US pulls out of Durban II but UK still going

How it was the first time round: demonstrators flood the streets at the opening of the 2001 Durban conference

How it was the first time round: demonstrators flood the streets at the opening of the 2001 Durban conference

America has pulled out of the United Nations Durban review conference on combating racism to be held in Geneva next month — but Britain will still participate.

The US State Department announced its decision last Friday after several days locked in talks about the draft final document, but ultimately admitted defeat, saying it had gone “from bad to worse”.

State Department spokesman Robert Wood said: “The current text of the draft outcome document is not salvageable.”

The decision has been welcomed by both the World and European Jewish Congress and the Jewish Human Rights Coalition in Britain.

The original Durban conference in 2001 turned into a diatribe against Israel and the US delegation’s aim was to try to swing the review’s final document away from a repeat of that position.

Britain, however, has decided so far that it will take part in the review, known as Durban II. The Foreign Office said that it “welcomed US interest in the Durban review conference and we have expressed similar concerns with the draft outcome document”.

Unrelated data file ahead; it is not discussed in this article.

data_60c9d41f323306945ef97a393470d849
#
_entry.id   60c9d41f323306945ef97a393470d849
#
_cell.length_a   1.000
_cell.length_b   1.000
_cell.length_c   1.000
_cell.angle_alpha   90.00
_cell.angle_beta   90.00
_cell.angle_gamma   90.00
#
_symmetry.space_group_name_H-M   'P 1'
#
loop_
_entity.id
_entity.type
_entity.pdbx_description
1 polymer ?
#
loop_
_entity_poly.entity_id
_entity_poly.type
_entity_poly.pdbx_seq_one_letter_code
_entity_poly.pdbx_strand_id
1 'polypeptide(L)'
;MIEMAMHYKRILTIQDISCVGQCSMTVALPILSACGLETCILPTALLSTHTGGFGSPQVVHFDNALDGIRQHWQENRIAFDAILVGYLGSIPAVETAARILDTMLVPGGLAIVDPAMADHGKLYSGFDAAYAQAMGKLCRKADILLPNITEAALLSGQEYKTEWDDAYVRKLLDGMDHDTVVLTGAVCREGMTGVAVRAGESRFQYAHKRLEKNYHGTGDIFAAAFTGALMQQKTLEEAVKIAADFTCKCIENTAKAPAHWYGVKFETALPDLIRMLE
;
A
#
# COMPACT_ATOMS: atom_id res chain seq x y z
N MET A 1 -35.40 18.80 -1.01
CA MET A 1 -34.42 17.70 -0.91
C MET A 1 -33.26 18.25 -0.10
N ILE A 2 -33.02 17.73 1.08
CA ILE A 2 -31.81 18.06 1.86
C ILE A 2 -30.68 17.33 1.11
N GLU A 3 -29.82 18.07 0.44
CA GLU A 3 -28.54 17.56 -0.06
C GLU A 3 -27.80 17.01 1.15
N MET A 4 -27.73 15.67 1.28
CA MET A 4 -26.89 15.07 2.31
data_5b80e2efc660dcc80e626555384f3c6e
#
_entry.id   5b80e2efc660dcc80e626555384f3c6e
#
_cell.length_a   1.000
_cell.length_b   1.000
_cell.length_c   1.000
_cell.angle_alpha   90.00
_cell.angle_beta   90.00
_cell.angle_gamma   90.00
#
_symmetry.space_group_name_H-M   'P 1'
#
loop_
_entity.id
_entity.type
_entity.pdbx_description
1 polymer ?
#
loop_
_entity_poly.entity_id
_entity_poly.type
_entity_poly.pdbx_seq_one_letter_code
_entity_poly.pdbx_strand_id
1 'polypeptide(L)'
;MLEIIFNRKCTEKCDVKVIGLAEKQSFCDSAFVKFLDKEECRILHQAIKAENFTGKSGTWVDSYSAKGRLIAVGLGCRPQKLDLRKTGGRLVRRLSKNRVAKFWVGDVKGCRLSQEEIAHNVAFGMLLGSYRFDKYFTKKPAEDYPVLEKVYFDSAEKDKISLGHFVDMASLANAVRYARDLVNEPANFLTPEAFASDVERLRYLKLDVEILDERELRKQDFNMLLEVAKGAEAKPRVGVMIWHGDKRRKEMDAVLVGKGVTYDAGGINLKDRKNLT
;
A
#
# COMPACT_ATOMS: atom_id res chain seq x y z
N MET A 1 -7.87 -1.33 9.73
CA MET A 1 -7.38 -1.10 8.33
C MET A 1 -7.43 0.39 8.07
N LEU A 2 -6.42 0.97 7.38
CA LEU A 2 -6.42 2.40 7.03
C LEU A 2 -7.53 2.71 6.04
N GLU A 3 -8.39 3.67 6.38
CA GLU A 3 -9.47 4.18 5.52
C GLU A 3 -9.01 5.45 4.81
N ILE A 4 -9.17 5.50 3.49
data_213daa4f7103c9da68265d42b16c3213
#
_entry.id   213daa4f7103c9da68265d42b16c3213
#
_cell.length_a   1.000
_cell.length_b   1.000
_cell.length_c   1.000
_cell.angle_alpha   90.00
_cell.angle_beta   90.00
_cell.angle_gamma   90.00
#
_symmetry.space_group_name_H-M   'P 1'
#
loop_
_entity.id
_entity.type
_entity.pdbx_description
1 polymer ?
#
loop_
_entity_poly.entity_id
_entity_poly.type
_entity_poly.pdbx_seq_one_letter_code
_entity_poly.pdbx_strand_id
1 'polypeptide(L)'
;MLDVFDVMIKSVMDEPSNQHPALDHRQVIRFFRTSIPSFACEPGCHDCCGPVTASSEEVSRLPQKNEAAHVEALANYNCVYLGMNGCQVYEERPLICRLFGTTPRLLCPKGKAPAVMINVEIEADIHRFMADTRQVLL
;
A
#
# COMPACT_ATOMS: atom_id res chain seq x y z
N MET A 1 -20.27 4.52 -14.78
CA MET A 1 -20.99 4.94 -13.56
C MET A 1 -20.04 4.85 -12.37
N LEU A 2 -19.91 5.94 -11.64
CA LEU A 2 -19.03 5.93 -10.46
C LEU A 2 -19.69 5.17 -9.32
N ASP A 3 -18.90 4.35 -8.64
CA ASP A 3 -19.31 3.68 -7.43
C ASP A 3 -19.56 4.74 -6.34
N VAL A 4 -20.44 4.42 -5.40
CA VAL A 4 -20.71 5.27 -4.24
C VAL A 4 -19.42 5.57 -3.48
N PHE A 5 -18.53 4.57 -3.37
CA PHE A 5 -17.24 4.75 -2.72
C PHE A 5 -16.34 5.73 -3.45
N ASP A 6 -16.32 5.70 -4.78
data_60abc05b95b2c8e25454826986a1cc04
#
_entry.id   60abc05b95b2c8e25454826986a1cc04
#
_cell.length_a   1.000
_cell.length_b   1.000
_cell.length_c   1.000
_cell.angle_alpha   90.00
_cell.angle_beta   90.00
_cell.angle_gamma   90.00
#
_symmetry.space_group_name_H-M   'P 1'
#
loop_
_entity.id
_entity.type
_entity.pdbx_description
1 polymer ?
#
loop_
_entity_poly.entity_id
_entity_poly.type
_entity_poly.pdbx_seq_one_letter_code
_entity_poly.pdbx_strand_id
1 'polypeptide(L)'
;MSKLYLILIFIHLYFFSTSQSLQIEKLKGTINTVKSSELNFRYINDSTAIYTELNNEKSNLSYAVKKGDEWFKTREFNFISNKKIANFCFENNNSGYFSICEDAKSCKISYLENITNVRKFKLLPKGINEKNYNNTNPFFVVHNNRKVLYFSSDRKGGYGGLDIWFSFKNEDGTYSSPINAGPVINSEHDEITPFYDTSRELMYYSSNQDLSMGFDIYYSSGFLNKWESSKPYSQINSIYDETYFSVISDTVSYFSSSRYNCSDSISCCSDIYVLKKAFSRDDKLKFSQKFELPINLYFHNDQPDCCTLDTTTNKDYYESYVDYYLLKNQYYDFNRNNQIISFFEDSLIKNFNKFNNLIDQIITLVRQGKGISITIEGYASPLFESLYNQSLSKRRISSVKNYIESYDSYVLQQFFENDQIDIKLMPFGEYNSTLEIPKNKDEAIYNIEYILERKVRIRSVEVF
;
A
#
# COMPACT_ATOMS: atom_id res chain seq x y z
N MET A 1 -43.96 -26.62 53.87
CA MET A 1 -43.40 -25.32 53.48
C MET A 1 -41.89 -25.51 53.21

Two weeks ago at the London Conference on Antisemitism, Foreign Office Minister Lord Malloch-Brown said Britain’s participation depended on certain “red lines” not being crossed.

The Jewish Human Rights Coalition has reminded him of that in a letter signed by Board of Deputies’ president Henry Grunwald, who said that in informal sessions in January and February “it is clear that the crossing of red lines has already happened.

“In the light of this and the recent US government decision, we are seeking clarification on the current position of the UK government.”

The president of the World Jewish Congress (WJC), Ronald Lauder, welcomed the US Government decision.

“Every day it becomes clearer that the Durban Review Conference is not about combating racism, but about promoting anti-Israel and antisemitic propaganda within the framework of the United Nations. The Obama administration and Secretary of State Hillary Clinton deserve praise for sending a strong warning signal to the UN.

“This conference should not be attended by the governments of democratic countries because it undermines the very purpose of the UN and does great damage to this important institution,” said Mr Lauder.

He called on other governments to stay away from the Geneva conference. “We hope that EU and other countries will follow the lead of Canada, Israel and the United States. It would be a travesty if the UN’s anti-racism conference were to become a platform for propagating hatred and intolerance. No government should take part in such a shameful event.”

Moshe Kantor, president of the European Jewish Congress, called on the EU to show strong leadership and also boycott Durban II.

He said: “Now is the time for EU leaders such as French President Nicolas Sarkozy, British Prime Minister Gordon Brown, and German Chancellor Angela Merkel to take the lead on issues of human rights and racism in the UN and to make a strong and clear stand against the Durban conference.”

    Last updated: 2:51pm, November 2 2010